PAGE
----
08222017Headline:

Considering the New Healthcare Customer, the Family Caregiver

 Considering the New Healthcare Customer, the Family Caregiver  Considering the New Healthcare Customer, the Family Caregiver

If you work in the healthcare industry, you are familiar with the increased focus on “patient-centered care.” In a constantly evolving industry, healthcare communications professionals are under constant pressure to meet consumer demands, as well as attract new customers. New changes and research suggests however, that by placing too much emphasis on messaging targeting only the current patient needs, marketers are potentially missing out on significant revenue.

According to an Ad Age Insights report, not only should messaging connect with the patient, there should also be attention paid to the caregiver, specifically Gen Xers and Baby Boomers who are influencing health-care decisions for their aging parents and, ultimately, are becoming more concerned and active about their own healthcare situation.

This is a challenge for marketers as we are talking about two different things here, first how to engage this group to make the right health care decision as the caregiver, and secondly how to involve them when thinking about their own healthcare future.

First off, it’s important for marketers to craft messages that consider the needs of patients as well as the caregivers who influence health-care decisions.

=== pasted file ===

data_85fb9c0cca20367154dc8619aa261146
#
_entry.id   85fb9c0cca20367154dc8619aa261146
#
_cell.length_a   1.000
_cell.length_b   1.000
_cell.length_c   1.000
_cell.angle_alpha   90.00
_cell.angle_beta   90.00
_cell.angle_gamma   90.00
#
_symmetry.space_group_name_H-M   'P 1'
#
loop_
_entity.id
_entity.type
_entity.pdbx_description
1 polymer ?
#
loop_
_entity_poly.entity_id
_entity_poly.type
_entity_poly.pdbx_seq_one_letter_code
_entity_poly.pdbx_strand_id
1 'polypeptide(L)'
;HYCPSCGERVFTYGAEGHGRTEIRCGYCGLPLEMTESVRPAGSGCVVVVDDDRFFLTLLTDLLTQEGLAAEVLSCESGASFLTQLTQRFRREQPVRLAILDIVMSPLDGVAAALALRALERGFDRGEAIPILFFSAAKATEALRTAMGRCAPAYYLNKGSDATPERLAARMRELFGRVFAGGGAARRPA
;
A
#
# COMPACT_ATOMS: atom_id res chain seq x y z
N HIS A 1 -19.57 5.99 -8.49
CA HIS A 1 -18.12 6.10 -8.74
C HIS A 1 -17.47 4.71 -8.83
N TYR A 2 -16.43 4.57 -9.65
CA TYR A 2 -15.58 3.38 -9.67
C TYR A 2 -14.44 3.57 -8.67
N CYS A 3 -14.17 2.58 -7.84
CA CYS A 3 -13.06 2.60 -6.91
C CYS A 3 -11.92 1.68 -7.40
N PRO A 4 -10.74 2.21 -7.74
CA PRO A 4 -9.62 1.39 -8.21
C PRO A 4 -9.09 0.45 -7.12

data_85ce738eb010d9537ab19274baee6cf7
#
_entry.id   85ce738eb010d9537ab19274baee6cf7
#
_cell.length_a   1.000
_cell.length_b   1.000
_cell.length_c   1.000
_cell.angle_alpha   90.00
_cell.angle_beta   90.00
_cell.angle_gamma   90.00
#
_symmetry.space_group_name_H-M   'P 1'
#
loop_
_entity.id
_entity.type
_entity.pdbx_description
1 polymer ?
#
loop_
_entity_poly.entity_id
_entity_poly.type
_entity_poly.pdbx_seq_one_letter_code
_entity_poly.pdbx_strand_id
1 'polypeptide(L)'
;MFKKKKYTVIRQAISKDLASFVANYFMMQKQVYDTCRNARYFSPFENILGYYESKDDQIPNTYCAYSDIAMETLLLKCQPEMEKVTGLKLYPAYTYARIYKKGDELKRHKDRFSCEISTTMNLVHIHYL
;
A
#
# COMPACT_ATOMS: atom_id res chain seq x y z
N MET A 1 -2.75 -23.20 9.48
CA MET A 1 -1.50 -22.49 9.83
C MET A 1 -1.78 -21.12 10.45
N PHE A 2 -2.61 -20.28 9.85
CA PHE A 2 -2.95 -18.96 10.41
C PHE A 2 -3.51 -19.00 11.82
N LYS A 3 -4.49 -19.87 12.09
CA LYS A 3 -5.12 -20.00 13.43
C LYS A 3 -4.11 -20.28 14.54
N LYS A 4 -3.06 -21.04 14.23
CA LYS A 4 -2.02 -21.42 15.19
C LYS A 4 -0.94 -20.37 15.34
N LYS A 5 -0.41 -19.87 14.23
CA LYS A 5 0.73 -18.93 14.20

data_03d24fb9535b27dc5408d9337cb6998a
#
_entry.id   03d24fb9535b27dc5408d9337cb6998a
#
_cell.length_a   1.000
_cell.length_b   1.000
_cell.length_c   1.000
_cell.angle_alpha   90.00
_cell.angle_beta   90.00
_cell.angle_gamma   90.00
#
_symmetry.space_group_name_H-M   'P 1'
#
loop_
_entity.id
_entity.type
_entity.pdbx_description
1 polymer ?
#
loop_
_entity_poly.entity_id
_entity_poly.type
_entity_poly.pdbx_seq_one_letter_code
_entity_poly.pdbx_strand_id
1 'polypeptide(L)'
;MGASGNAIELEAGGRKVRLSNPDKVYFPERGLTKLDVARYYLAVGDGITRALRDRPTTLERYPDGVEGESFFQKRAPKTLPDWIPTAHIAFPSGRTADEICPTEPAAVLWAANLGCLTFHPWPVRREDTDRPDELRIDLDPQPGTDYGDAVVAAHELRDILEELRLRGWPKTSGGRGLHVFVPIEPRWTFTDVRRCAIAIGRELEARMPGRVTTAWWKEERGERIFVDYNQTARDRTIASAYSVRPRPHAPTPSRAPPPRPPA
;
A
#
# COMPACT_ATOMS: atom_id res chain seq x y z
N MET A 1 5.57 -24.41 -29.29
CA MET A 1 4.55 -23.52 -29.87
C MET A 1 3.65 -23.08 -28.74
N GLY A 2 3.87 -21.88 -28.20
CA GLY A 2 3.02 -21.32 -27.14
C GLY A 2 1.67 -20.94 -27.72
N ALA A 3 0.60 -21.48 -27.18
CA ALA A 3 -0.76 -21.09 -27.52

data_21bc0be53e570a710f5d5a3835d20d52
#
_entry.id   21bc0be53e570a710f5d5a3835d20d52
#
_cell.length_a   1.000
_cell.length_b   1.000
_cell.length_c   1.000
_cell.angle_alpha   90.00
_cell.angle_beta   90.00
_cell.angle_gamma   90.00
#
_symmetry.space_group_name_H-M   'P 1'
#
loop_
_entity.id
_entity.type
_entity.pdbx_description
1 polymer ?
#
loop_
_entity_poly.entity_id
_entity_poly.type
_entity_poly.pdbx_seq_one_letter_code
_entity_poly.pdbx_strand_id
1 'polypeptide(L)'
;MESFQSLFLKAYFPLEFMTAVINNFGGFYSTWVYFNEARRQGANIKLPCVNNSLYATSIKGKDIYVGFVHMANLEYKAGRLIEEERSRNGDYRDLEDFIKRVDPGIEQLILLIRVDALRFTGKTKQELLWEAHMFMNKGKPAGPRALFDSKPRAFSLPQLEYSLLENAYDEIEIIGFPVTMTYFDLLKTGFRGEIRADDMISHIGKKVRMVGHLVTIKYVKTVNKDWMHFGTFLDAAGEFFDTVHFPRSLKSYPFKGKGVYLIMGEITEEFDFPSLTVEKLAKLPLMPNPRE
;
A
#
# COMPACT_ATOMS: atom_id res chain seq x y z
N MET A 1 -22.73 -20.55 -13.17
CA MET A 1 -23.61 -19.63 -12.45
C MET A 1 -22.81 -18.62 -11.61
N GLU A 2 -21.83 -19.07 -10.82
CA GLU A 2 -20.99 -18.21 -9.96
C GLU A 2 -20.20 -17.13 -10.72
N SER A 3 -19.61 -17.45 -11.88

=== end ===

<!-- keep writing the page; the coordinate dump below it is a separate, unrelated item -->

Caregiving can often take a toll on a family’s finances as well as an individual’s personal health as they neglect their own needs in order to tend to their aging parent’s requests.  The nonprofit Ad Council and AARP took this into consideration when they distributed a series of public service announcements that raised awareness of the impact of family caregiving as the nation rapidly grays – and to help overwhelmed individuals toward resources that may ease the strain.  (Shown below)

According to a 2009 estimate, more than 42 million Americans perform some sort of consistent care for older or impaired adult relatives or friends. Therefore, it is fair to assume that healthcare entities could benefit by altering the value of this message to reach this group.  The nature of the message, how it’s communicated, and the action that may follow should transform as the health care industry revolutionizes to cater to the demands of this growing population.

A key message in healthcare campaigns should have a focus on providing the caregiver with resources, but moreover, and most importantly, remind them not to neglect their own needs. By creating this two-tiered approach marketers can reach this audience first to accommodate their parents’ needs, but then follow-up to make them start thinking about their own ever increasing healthcare concerns.

Furthermore, we most often see ads that discuss the quality and effectiveness of care, but to this group, healthcare costs are a major factor. An AARP report found family members provide a staggering $ 450 billion worth of unpaid care annually, and giving the consumers the opportunity to “comparison shop” would prove beneficial to these money-conscious younger customers.

We know there are many factors to be taken into consideration when crafting healthcare campaigns, but it is worth noting trends and challenges the everyday consumer is facing when considering their healthcare options.  Creating options that assist not only their needs, but also their obligations as caregivers can help build loyalty, trust and a long-term partner.

 Considering the New Healthcare Customer, the Family Caregiver

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